Next, we have 2 services, oracle-import and oracle-export that need to be restarted if oracle is restarted, but are independent of each other.

 check process oracle with pidfile /var/run/oracle.pid
       start = "/etc/init.d/oracle start"
       stop  = "/etc/init.d/oracle stop"
       if failed port 9001 for 3 cycles then restart
 check process oracle-import 
      with pidfile /var/run/oracle-import.pid
       start = "/etc/init.d/oracle-import start"
       stop  = "/etc/init.d/oracle-import stop"
       depends on oracle
 check process oracle-export 
      with pidfile /var/run/oracle-export.pid
       start = "/etc/init.d/oracle-export start"
       stop  = "/etc/init.d/oracle-export stop"
       depends on oracle


FILES

~/.monitrc Default run control file

/etc/monitrc If the control file is not found in the default location and /etc contains a monitrc file, this file will be used instead.

./monitrc If the control file is not found in either of the previous two locations, and the current working directory contains a monitrc file, this file is used instead.

~/.monit.pid Lock file to help prevent concurrent runs (non-root mode).

/run/monit.pid Lock file to help prevent concurrent runs (root mode, Linux systems, if /run directory is available).

/var/run/monit.pid Lock file to help prevent concurrent runs (root mode, Linux systems).

/etc/monit.pid Lock file to help prevent concurrent runs (root mode, systems without /var/run).

~/.monit.state Monit saves its state to this file and utilizes information found in this file to recover from a crash. This is a binary file and its content is only of interest to monit. You may set the location of this file in the Monit control file or by using the -s switch when Monit is started.

~/.monit.id Monit save its unique id to this file.


ENVIRONMENT

No environment variables are used by Monit. However, when Monit execute a script or a program Monit will set several environment variables which can be utilized by the executable. The following and only the following environment variables are available:

MONIT_EVENT

The event that occurred on the service

MONIT_DESCRIPTION

A description of the error condition

MONIT_SERVICE

The name of the service (from monitrc) on which the event occurred.

MONIT_DATE

The time and date (RFC 822 style) the event occurred

MONIT_HOST

The host the event occurred on

The following environment variables are only available for process service entries:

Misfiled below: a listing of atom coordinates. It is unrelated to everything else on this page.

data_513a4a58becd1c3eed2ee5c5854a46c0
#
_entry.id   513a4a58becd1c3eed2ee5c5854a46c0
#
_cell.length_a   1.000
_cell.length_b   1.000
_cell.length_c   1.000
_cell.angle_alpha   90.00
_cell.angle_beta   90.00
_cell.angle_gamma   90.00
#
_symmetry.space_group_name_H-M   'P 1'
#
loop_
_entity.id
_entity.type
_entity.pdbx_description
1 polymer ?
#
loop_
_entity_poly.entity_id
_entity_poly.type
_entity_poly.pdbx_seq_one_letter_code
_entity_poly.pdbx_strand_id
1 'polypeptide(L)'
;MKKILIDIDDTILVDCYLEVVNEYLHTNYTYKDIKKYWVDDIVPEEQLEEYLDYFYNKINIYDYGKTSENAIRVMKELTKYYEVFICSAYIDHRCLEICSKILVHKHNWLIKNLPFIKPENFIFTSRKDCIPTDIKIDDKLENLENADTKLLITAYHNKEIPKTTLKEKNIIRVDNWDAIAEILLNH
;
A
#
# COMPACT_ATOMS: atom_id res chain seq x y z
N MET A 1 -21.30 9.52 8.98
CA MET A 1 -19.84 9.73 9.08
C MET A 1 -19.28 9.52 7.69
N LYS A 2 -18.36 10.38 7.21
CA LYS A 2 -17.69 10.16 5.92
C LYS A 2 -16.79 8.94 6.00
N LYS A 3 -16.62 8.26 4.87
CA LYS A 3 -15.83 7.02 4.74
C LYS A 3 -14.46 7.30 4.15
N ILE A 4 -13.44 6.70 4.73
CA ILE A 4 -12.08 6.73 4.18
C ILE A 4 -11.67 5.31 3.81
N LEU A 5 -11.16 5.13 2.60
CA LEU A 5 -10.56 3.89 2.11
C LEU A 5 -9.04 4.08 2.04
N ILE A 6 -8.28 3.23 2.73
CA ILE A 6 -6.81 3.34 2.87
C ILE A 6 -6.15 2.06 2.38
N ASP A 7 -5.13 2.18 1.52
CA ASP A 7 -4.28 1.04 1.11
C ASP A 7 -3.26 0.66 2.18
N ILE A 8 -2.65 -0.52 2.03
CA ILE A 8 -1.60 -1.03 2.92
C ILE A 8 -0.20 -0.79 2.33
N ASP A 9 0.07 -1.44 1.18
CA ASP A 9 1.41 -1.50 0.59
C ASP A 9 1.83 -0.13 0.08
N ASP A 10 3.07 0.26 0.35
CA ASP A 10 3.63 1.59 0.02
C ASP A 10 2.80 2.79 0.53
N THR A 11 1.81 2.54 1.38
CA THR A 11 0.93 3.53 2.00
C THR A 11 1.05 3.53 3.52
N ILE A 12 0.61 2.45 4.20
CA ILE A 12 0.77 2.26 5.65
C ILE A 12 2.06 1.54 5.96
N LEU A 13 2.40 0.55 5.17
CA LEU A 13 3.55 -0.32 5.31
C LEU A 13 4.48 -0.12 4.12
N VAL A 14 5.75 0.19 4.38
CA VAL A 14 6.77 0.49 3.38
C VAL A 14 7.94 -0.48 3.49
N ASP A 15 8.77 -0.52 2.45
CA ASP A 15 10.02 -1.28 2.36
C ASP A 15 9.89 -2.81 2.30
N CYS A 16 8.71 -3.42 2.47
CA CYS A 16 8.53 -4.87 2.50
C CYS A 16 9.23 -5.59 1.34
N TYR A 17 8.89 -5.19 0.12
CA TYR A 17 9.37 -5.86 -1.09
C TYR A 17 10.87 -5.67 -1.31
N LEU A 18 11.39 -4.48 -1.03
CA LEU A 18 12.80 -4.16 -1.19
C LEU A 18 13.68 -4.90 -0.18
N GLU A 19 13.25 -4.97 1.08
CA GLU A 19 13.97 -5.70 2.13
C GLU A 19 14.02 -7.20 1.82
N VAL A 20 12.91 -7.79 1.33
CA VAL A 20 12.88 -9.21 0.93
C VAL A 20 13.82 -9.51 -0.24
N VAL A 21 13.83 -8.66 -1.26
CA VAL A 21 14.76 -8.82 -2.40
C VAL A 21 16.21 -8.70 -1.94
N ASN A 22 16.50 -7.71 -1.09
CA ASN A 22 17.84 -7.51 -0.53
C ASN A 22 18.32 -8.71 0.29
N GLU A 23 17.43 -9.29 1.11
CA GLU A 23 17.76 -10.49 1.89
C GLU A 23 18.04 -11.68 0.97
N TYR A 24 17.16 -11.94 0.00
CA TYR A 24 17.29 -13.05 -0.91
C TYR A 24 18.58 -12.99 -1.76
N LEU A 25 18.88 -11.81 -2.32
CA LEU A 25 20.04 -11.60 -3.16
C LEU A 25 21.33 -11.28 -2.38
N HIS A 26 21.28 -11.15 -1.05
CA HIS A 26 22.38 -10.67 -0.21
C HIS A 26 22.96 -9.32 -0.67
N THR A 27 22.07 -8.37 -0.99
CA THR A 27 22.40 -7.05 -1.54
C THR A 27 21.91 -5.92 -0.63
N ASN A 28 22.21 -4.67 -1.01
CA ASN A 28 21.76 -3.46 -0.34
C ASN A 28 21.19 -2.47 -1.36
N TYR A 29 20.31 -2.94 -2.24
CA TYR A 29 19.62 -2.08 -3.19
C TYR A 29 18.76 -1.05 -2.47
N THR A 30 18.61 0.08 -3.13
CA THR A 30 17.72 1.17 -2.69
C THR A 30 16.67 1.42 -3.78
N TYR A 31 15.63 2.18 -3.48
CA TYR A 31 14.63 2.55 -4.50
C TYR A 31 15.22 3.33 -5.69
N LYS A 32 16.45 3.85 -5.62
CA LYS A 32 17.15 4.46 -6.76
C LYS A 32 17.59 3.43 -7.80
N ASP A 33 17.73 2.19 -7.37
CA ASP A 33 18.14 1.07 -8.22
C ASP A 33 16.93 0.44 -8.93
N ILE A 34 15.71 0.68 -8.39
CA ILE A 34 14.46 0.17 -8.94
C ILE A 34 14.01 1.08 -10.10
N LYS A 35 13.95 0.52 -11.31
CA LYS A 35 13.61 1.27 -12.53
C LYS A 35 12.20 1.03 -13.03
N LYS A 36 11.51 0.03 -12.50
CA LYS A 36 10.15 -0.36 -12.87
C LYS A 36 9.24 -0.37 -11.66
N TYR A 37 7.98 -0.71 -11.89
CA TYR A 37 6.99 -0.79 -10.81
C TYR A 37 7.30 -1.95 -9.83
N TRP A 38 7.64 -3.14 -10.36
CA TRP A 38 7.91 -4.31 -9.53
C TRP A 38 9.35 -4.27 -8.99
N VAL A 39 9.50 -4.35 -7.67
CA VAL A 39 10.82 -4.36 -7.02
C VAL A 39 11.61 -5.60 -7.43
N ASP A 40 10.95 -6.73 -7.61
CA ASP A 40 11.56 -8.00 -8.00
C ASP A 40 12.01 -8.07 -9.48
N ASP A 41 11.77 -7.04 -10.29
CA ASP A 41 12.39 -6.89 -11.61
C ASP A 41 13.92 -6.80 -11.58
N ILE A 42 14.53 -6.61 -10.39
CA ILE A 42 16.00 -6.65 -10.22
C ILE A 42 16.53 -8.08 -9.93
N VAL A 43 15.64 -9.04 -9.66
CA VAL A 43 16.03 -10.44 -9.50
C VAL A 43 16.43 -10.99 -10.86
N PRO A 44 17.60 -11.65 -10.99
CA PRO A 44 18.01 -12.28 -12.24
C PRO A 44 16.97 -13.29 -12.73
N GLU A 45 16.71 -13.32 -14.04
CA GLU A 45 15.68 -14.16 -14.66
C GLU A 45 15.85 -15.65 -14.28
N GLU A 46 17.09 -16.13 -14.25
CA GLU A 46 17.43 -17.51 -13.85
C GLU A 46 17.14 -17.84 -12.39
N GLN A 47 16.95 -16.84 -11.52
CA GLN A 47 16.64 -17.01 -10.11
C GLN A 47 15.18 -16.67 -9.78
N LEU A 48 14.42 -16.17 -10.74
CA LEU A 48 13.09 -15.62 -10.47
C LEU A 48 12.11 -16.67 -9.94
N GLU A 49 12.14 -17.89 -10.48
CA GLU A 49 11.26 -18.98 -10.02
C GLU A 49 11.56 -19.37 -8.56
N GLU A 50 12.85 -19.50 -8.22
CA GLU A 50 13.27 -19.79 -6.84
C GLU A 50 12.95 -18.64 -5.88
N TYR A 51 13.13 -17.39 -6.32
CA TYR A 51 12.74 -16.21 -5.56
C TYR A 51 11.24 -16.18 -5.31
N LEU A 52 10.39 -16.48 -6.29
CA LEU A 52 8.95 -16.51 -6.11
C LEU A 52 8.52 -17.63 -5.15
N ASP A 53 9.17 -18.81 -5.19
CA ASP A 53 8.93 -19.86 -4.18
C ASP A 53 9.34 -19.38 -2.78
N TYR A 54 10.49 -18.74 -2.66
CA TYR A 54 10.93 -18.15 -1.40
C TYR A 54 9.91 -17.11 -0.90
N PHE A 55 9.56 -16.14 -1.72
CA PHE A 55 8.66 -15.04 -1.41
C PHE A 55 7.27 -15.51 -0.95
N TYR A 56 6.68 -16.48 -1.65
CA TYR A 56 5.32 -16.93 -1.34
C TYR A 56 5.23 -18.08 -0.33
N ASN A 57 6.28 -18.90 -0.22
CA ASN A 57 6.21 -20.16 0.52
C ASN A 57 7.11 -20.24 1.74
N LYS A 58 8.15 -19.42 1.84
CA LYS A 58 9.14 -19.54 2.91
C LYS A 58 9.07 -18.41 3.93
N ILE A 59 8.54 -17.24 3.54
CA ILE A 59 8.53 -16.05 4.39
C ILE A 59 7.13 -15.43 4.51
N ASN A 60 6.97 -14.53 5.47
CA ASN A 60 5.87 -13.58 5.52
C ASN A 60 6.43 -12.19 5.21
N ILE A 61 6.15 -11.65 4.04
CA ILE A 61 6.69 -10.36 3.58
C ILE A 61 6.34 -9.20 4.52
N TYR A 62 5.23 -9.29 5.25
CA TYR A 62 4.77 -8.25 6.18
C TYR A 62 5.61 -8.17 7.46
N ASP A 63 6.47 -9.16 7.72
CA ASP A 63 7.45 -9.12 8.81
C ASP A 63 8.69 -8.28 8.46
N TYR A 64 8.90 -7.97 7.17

MONIT_PROCESS_PID

The process pid. This may be 0 if the process was (re)started,

MONIT_PROCESS_MEMORY

Process memory. This may be 0 if the process was (re)started,

MONIT_PROCESS_CHILDREN

Process children. This may be 0 if the process was (re)started,

MONIT_PROCESS_CPU_PERCENT

Process cpu%. This may be 0 if the process was (re)started,


SIGNALS

If a Monit daemon is running, SIGUSR1 wakes it up from its sleep phase and forces a poll of all services. SIGTERM and SIGINT will gracefully terminate a Monit daemon. The SIGTERM signal is sent to a Monit daemon if Monit is started with the quit action argument.

Sending a SIGHUP signal to a running Monit daemon will force the daemon to reinitialize itself, specifically it will reread configuration, close and reopen log files.

Running Monit in foreground while a background Monit daemon is running will wake up the daemon.


NOTES

This is a very silent program. Use the -v switch if you want to see what Monit is doing, and tail -f the logfile. Optionally for testing purposes; you can start Monit with the -Iv switch. Monit will then print debug information to the console, to stop monit in this mode, simply press CTRL^C (i.e. SIGINT) in the same console.

The syntax (and parser) of the control file was inspired by Eric S. Raymond et al. excellent fetchmail program. Some portions of this man page also receive inspiration from the same authors.


COPYRIGHT

Copyright (C) 2001-2014 by Tildeslash Ltd. All Rights Reserved. This product is distributed in the hope that it will be useful, but WITHOUT any warranty; without even the implied warranty of MERCHANTABILITY or FITNESS for a particular purpose.


SEE ALSO

GNU text utilities; md5sum(1); sha1sum(1); openssl(1); glob(7); regex(7); http://www.mmonit.com/